|Who is it?||Architect & Abstract Artist|
|Birth Day||October 12, 1934|
|Birth Place||Newark, New Jersey, U.S., United States|
|Age||86 YEARS OLD|
|Alma mater||Cornell University|
|Awards||Pritzker Prize (1984) AIA Gold Medal (1997)|
|Practice||Richard Meier & Partners|
|Buildings||Barcelona Museum of Contemporary Art City Hall and Central Library, The Hague Getty Center, Los Angeles|
Paying tribute Meier on the occasion of his firm's 50th anniversary, the Fondazione Bisazza presented the exhibition 'Richard Meier: Architecture and Design' in Vicenza, Italy.
Meier was born to a Jewish family, the oldest of three sons of Carolyn (Kaltenbacher) and Jerome Meier, a wholesale wine and liquor salesman, in Newark, New Jersey. He grew up in nearby Maplewood, where he attended Columbia High School. He earned a Bachelor of Architecture degree from Cornell University in 1957.
In New York City, Meier worked for Skidmore, Owings and Merrill briefly in 1959, and then for Marcel Breuer for three years, prior to starting his own practice in 1963. In 1972, he was identified as one of The New York Five, a group of modernist architects: Meier, Peter Eisenman, Michael Graves, Charles Gwathmey, and John Hejduk. Early in his career, Meier worked with artists such as Painter Frank Stella and favored structures that were white and geometric.
In 1984, Meier was awarded the Pritzker Prize. The jury citation declared that Meier has "created structures which are personal, vigorous, original." In 2008, he won the gold medal in architecture from the Academy of Arts and Letters and his work Jesolo Lido Village was awarded the Dedalo Minosse International Prize for commissioning a building. Meier is a Senior Fellow of the Design Futures Council. He was awarded the AIA Gold Medal in 1997. In 2013 Richard Meier was awarded the A+ Lifetime Achievement Award In 2010, Cornell established a new professorship named for Meier.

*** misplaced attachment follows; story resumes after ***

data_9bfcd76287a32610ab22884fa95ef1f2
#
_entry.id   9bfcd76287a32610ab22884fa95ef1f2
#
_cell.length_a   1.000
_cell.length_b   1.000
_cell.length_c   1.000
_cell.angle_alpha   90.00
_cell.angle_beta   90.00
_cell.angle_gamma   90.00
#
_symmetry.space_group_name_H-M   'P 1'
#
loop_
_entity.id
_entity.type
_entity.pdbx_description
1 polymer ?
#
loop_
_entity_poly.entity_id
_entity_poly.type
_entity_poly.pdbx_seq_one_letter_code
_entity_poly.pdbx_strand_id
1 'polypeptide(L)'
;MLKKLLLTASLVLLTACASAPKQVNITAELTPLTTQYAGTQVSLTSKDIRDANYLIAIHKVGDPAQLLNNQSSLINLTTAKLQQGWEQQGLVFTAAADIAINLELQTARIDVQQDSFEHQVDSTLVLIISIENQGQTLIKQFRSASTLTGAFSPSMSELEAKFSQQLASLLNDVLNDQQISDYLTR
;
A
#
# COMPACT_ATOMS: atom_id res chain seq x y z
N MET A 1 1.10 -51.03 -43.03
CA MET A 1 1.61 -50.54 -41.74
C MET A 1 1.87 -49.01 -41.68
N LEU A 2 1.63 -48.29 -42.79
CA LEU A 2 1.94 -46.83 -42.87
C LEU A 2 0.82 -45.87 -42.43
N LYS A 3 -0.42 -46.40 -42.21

Though Meier was an acclaimed Architect for many years, his design of the Getty Center, a massive museum complex in Los Angeles, California, which opened in 1997, catapulted his popularity into the mainstream. Some of his other notable commissions include museums such as the Barcelona Museum of Contemporary Art in Spain (1995) and the Paley Center for Media in Beverly Hills, California (1996); city halls in The Hague, The Netherlands (1995) and San Jose City Hall (2007); commercial buildings including the reconstruction of City Tower in Prague, Czech Republic (2008); and residential buildings such as 173 and 176 Perry Street in the West Village of Manhattan (2002) and Meier on Rothschild in Tel Aviv, Israel (2015).
In 2014, Meier opened a 15,000-square-foot exhibition space museum at Mana Contemporary in Jersey City. The space gathers much of his life’s work under one roof, and replaces a much smaller version that opened in 2007 in Long Island City, Queens, and that until 2013 was open only by appointment to students and tour groups. The new venue provides room to show his own sculptures, architectural drawings and collages for the first time, and is planned to include a research library.
On March 13, 2018,The New York Times detailed allegations from five women that Meier had sexually harassed or assaulted them. Meier responded by saying he would take a leave of six months from his firm. In response to the allegations and Meier's apology his alma mater Cornell University has declined his intended endowment of the institution and a review of his previous donations. On April 6, 2018, an additional four women who formerly worked at Meier's architecture firm came came forward with allegations against him. The most recent allegations dated to 2009.
The Mayor of Rome Gianni Alemanno included in his campaign platform a promise to tear down the big travertine wall of Meier's Ara Pacis. Mayor Alemmano has since changed his stance on the building and has agreed with Meier to modifications including drastically reducing the height of the wall between an open-air space outside the museum and a busy road along the Tiber river. The city plans to build a wide pedestrian area along the river and run the road underneath it. "It's an improvement," says Meier, adding that "the reason that wall was there has to do with traffic and noise. Once that is eliminated, the idea of opening the piazza to the river is a good one." The mayor’s office said Alemanno hopes to complete the project before the end of his term in 2013.